Talcum Powder Facts and Alternatives

Submitted by Anonymous (not verified) on Tue, 09/07/2021 - 11:23

In recent years, talcum powder has been a hot topic of discussion for both legal and medical professionals. This is due to a potential link between talcum powder usage and severe medical conditions such as cancer. But what is talcum powder? Should we avoid using it? Let’s discuss this below.

What is Talcum Powder?

Talcum powder is typically composed of just two ingredients: finely ground talc and added fragrance. Talc is a mineral found in clay that is mined from frequently occurring underground deposits. It is composed of magnesium, silicon, and oxygen. As the softest known mineral, talc has been used for a wide range of applications and products, including cosmetics, deodorants, medicines, supplements, and baby powders due to its moisture-absorbing properties and silky texture.

Talcum Powder vs. Baby Powder

Baby powder is a product developed to prevent diaper rash and chafing by absorbing excess moisture and keeping the baby dry. Unfortunately, baby powder is not always made with a standard formula like talcum powder is, so it’s vital to check your ingredients list when purchasing.

Today, the most common baby powders are created with talc, cornstarch, or a blend of the two, but ingredients can vary wildly depending on the brand. While many manufacturers have begun the process of swapping from talc to cornstarch (or similar ingredients), it’s still important to note that not all brands are on board.

Should You Avoid Talcum Powder?

The most accurate answer to whether you should avoid talcum powder is maybe.

The individual talc particles that comprise talcum powder are hundreds of times lighter than particles that compose powders made from corn and other ingredients, making them much more likely to be inhaled. Inhaling talc can cause irritation, inflammation, chronic lung issues, and even suffocation in small children, so it is crucial to keep it out of the reach of little hands.

According to the American Cancer Society, talc deposits often have naturally occurring asbestos integrated throughout, which can lead to undetected asbestos contamination. This could mean that the higher inhalation risk attributable to talcum powder can also carry a higher risk of inhaling asbestos due to compromised talc mining operations.

Over the past few years, the FDA has been performing extensive testing on talc-containing cosmetics. They have found that while talc may not be a proven carcinogen, there are still asbestos-contaminated talc products actively in circulation.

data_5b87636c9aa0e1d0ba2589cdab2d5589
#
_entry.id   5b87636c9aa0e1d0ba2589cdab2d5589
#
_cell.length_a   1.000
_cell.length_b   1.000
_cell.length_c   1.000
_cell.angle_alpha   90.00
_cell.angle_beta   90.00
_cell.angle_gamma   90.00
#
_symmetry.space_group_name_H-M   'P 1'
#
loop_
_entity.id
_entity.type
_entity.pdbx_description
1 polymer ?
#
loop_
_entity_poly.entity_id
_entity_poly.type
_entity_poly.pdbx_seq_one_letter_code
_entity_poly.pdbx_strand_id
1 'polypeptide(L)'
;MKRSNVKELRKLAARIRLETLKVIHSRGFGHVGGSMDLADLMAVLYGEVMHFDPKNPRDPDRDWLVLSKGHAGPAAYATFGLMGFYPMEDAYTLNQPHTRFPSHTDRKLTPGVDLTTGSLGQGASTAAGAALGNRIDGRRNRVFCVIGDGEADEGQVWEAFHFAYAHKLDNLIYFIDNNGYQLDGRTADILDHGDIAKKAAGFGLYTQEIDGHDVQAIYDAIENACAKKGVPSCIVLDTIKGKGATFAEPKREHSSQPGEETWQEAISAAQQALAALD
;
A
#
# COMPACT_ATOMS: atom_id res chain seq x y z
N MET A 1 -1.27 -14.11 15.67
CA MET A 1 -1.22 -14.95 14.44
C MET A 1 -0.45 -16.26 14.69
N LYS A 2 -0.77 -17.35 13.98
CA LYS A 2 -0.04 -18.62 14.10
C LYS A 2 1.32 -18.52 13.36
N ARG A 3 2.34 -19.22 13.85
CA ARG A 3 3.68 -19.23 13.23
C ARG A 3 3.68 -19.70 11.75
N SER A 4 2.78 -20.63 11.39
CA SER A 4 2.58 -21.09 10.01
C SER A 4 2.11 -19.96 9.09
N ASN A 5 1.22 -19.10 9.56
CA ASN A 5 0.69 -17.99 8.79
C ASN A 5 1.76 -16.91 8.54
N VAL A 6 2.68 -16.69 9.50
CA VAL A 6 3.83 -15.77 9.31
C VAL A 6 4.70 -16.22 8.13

This calls into question why advanced talc mining processes are still not enough to prevent asbestos exposure in talc ore. In addition, the same talc mines that produce minerals for cosmetics are often the same mines that produce minerals for talcum powders and baby powder additives. So, it stands to reason that contamination can happen more often than we know.

Safe Alternatives to Talcum Powder

Educating yourself before using products of any kind can go a long way. If you choose to go with talcum powder still, do your research to ensure that the company performs extensive, frequent testing for asbestos. However, if you just do not wish to take that risk, never fear! Here are some great safe alternatives to talcum powder:

  1. Pure cornstarch: soft, silky, and reasonably cost-effective
  2. Rice starch: a little hard to find and can sometimes cake, but safe and hypoallergenic
  3. Baking soda: works great but can be abrasive; we recommend blending with cornstarch
  4. Tapioca starch: can be pricey but works hard to absorb moisture and oil
  5. Arrowroot starch: if allergic to corn, this is your best alternative
  6. Fine oat flour: it can typically be a little coarse, so shoot for finely ground

And remember, no matter what you choose to use as an alternative to talcum powder, it’s always a good idea to avoid inhaling powders at any time.

Read more: Who Can File a Talcum Powder Lawsuit?

Have More Questions about Talc?

If you have further questions, you can learn more about the relationship between talc, asbestos, and cancer in our blog. In addition, if you would like to talk to a professional concerning your talc exposure and your legal options, sign up for a free consultation with an expert Serling & Abramson team member today.


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